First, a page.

The story centres around Chip an airline pilot, his attorney wife Emily and two very sweet twin daughters. The unthinkable happens - the plane which Chip is piloting crash lands on to a lake and Chip is overwhelmed with a sense of failure and depression. He does not think of the 39 survivors he only looks at the nine who died including a little girl who reminds him so much of his own daughters.
Fast forward to a scenario where they move house as Chip becomes so easily identifiable as the surviving pilot of the ill fated plane. The new house is strange and it seems to be linked to the 12 year old boy who committed suicide in this house. We have a little town in Vermont with a surfeit of greenhouses and this seems to link so many people together. Broadly described as herbalists, it is not such a peaceful occupation as the word implies. Dark secrets link the families together and they are trying very hard in involving this new family because the main attraction is the twin daughters.
I cannot say more without revealing the story but it was a fascinating one. Every page brought in a totally different scenario to what you expect and the end is so unexpected that I could not quite believe it myself. I did not like the end at all but the strangeness of it also adds to its piquancy as well as being just "different".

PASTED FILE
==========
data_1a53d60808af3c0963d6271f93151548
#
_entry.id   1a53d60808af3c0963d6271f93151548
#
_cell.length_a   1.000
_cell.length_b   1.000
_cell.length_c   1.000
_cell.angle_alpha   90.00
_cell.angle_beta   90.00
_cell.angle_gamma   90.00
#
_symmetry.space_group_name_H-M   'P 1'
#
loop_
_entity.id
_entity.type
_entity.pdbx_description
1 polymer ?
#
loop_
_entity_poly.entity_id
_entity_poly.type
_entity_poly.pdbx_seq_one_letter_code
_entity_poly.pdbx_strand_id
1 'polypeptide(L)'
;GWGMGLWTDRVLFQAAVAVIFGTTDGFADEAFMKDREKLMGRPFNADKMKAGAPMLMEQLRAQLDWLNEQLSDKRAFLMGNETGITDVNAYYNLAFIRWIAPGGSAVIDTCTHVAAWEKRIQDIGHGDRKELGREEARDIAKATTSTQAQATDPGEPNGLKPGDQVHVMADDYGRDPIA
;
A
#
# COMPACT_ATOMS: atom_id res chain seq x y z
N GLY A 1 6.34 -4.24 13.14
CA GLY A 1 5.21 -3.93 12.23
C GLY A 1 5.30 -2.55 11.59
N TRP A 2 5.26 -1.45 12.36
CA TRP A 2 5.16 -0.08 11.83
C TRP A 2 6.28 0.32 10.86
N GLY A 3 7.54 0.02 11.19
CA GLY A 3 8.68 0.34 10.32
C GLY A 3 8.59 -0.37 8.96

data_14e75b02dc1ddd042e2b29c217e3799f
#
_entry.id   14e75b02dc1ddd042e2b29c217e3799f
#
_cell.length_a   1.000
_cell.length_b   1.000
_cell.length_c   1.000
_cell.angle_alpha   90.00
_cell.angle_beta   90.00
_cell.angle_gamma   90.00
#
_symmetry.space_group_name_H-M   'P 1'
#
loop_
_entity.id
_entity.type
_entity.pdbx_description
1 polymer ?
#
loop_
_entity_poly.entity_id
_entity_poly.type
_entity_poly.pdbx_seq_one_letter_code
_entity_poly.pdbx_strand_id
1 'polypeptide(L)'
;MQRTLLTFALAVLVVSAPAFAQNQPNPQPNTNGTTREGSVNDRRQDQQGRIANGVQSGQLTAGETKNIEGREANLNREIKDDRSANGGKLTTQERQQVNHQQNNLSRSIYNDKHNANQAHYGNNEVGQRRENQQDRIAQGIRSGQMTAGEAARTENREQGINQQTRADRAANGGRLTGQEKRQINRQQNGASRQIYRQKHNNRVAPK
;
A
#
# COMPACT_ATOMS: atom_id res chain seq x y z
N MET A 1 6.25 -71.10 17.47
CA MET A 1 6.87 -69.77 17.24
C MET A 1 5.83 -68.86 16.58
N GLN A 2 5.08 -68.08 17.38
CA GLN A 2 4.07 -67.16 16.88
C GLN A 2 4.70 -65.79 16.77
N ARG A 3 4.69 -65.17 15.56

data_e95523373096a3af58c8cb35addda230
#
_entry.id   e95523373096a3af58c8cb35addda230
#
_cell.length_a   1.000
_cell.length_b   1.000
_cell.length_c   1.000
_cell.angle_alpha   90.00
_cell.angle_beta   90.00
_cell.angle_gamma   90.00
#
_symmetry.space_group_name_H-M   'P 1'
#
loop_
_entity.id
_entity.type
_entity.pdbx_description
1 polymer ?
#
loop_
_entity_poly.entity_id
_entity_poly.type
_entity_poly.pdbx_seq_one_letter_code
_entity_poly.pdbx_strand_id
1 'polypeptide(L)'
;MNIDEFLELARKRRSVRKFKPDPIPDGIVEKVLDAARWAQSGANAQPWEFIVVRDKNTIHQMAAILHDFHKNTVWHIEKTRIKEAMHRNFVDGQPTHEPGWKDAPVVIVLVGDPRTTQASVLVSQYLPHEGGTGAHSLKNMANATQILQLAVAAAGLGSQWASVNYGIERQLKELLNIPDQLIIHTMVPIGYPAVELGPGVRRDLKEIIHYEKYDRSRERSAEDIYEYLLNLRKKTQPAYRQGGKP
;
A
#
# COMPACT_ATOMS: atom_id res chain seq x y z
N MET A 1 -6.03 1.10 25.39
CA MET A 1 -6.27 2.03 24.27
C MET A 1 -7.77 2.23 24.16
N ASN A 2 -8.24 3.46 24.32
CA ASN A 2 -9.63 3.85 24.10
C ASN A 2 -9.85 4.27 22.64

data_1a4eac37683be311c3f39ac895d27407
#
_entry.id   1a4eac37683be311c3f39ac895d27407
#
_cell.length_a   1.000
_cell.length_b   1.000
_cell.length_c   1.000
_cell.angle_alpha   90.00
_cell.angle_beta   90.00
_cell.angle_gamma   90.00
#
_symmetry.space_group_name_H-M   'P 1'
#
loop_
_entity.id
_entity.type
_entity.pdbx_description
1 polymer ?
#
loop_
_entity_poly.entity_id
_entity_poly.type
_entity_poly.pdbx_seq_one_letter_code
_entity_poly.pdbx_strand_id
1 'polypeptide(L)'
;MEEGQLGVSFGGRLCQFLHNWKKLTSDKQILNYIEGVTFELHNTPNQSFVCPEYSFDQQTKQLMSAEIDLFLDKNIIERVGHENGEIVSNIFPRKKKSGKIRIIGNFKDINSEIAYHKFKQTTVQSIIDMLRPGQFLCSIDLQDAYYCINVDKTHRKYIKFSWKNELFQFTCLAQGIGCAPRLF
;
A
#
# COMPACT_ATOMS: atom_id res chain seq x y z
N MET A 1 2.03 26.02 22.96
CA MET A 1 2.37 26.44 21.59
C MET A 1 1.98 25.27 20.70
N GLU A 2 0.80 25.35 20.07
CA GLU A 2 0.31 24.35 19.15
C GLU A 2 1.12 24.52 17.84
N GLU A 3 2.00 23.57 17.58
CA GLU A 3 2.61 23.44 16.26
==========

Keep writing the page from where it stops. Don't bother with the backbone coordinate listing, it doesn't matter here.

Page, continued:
On a non book note I am adding pictures of cinnamon peelers at work. We have some cinnamon plantation and one of my readers was fascinated how the operation worked. Cinnamon is a shrub growing to about six to eight feet in height. The branches when mature are cut off from the main tree, the outer skin (the greenish part)is removed and then an incision is made along the length of the stem.
A knife is inserted all around and the bark is gently scooped out. It is unbelievable how the entire bark comes out in a tight roll. These rolls are air dried (our hot climate means it can be dried inside) and then the quills are sold bundled into lots of around 200.
We use cinnamon mainly in pieces though I do know most receipes call for it in powder form. The last picture is the one of it being air dried.